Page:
Raft cones are heaps of sunken "cave rafts" . Cave rafts are delicate, doily-like sheets of
calcite or aragonite that occasionally
grace the surface of still, supersaturated cave pools.
Rafts seem to nucleate on dust grains that settle
on pool surfaces. Young rafts may then "raft" together as they grow laterally. In rare instances, rafts
attain dinner plate size before their thickness exceeds the capacity of surface tension to support them.
They then sink to the pool bottom, where they and their
predecessors pile up like so many Corn Flakes. More commonly, however, rafts meet their end much earlier, falling
prey to some surface disturbance, such as a ceiling drip. Where drips fall repeatedly, countless drifting rafts will
meet their end at one site, and so pile upward forming a cone-shaped
cave raft graveyard--a raft cone!
Dried-up pool basins may be hosts to dozens of raft cones. Occasionally the cones dwarf even cavers, making these especially bizarre but beautiful cavescapes.
Often ceiling drips remain active following the emergence of a raft cone from a dwindling pool. These continued drips crown many raft cones with unusual stalagmites, made not of massive calcite, but of needly, frost-like aragonite. The columnar projection atop the cone in the lsecond photo is a rather extraordinary example. If you could hover above this stal, you would likely find that it features a hollow drip canal along its central axis. It seems that drips penetrate raft cones, dissolve raft material, and are then wicked to the outer growing tips of stalagmites where they evaporate and deposit more aragonite.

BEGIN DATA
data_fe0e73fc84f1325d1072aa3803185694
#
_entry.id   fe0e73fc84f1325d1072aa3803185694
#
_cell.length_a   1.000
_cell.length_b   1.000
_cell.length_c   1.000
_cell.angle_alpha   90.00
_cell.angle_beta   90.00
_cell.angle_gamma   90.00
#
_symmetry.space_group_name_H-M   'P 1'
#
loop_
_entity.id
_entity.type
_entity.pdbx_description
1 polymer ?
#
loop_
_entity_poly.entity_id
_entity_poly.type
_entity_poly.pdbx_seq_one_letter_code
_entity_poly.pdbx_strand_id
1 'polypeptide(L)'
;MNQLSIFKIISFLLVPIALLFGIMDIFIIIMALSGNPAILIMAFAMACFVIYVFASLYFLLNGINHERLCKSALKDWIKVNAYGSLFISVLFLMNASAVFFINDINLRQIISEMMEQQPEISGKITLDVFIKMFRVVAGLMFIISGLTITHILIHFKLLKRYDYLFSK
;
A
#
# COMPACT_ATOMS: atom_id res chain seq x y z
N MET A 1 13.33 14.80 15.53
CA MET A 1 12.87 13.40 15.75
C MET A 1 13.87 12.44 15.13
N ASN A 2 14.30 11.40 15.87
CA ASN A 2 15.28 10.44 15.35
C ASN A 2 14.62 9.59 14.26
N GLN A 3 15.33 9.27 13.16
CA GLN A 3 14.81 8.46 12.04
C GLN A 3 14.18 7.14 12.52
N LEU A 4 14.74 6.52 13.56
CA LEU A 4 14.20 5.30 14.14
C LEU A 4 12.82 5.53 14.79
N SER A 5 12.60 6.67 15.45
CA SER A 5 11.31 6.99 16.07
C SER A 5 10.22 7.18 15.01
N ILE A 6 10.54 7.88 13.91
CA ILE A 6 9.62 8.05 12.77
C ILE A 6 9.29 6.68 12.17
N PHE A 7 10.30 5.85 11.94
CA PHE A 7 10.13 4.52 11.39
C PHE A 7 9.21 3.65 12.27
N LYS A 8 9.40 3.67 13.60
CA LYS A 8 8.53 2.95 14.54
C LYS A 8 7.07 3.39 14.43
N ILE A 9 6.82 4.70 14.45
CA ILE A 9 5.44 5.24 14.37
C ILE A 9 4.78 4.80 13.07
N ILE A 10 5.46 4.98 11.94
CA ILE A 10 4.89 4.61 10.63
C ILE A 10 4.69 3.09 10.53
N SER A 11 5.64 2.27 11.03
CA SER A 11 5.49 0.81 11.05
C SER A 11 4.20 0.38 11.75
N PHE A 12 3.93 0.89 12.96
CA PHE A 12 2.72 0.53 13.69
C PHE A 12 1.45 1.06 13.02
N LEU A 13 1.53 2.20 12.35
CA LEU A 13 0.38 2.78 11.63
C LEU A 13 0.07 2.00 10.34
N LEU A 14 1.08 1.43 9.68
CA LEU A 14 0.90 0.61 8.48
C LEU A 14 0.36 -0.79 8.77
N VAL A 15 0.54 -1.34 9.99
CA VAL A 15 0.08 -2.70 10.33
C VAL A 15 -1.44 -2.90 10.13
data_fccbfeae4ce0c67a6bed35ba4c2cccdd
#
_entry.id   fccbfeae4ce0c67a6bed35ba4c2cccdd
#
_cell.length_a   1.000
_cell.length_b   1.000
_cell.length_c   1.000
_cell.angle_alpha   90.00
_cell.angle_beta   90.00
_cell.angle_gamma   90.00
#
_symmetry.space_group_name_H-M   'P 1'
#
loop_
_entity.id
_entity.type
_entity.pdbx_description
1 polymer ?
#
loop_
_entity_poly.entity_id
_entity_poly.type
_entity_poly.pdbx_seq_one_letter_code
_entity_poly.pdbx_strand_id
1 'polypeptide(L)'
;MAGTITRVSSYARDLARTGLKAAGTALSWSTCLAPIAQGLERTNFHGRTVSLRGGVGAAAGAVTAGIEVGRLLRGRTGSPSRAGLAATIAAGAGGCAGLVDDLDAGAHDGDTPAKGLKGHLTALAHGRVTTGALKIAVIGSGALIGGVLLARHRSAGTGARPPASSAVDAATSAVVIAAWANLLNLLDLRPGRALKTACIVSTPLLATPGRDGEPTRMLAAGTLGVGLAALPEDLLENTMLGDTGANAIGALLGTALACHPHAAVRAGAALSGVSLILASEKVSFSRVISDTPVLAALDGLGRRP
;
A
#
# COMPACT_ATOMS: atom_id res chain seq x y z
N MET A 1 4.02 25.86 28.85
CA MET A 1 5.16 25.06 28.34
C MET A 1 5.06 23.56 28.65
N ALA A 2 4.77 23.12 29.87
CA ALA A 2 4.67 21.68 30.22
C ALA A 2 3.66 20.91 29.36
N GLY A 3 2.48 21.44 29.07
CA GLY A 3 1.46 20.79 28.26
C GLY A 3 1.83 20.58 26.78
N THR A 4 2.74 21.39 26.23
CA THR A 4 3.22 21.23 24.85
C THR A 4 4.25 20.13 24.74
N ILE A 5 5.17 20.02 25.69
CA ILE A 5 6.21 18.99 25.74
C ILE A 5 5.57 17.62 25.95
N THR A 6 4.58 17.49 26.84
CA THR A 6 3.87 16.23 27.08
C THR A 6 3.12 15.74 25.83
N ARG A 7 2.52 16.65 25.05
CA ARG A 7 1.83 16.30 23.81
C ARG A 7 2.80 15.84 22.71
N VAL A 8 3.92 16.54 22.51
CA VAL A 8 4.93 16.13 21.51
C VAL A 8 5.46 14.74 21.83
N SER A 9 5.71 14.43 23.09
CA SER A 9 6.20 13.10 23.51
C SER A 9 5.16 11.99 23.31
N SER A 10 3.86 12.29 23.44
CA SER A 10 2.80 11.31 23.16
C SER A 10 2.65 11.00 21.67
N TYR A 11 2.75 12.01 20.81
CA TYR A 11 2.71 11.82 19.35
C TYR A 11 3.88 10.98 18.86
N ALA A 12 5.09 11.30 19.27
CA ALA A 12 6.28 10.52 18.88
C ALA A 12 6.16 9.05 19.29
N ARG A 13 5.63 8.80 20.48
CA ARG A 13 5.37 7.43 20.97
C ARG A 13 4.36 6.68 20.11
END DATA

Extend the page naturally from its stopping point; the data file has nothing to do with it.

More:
Raft cones are rather rare as cave formations go. The author knows of only two sites where they are found in the United States, a small cave in Nevada and in Lechuguilla Cave, in New Mexico, where they occur in spectacular size and number. Indeed, Lechuguilla was thought to have the most numerous and tallest raft cones known, as shown in the photos below. But in 2014 a team of British explorers found a large and spectacular group of such cones in a high chamber in Hang Va, a cave in Phong Nha-Ke Bang National Park in Vietnam,.. Unike Lechuguilla, this cave can be visited on paid adventure tours. I took the lower photo on one of these in 2016.
In the image above you can see two raft cones in different stages of genesis:
on the left, a broad cone (similar to the one below) and on the right, a similar
broad-based cone on which an aragonite stalagmite has built up.
Above, a large array of aragonite-coated raft cones in Hoodoo Hall, and below,
the amazing forest of raft cones in Hang Va Cave in Vietnam. Over 300 are found in one chamber.
Created: June 19, 1995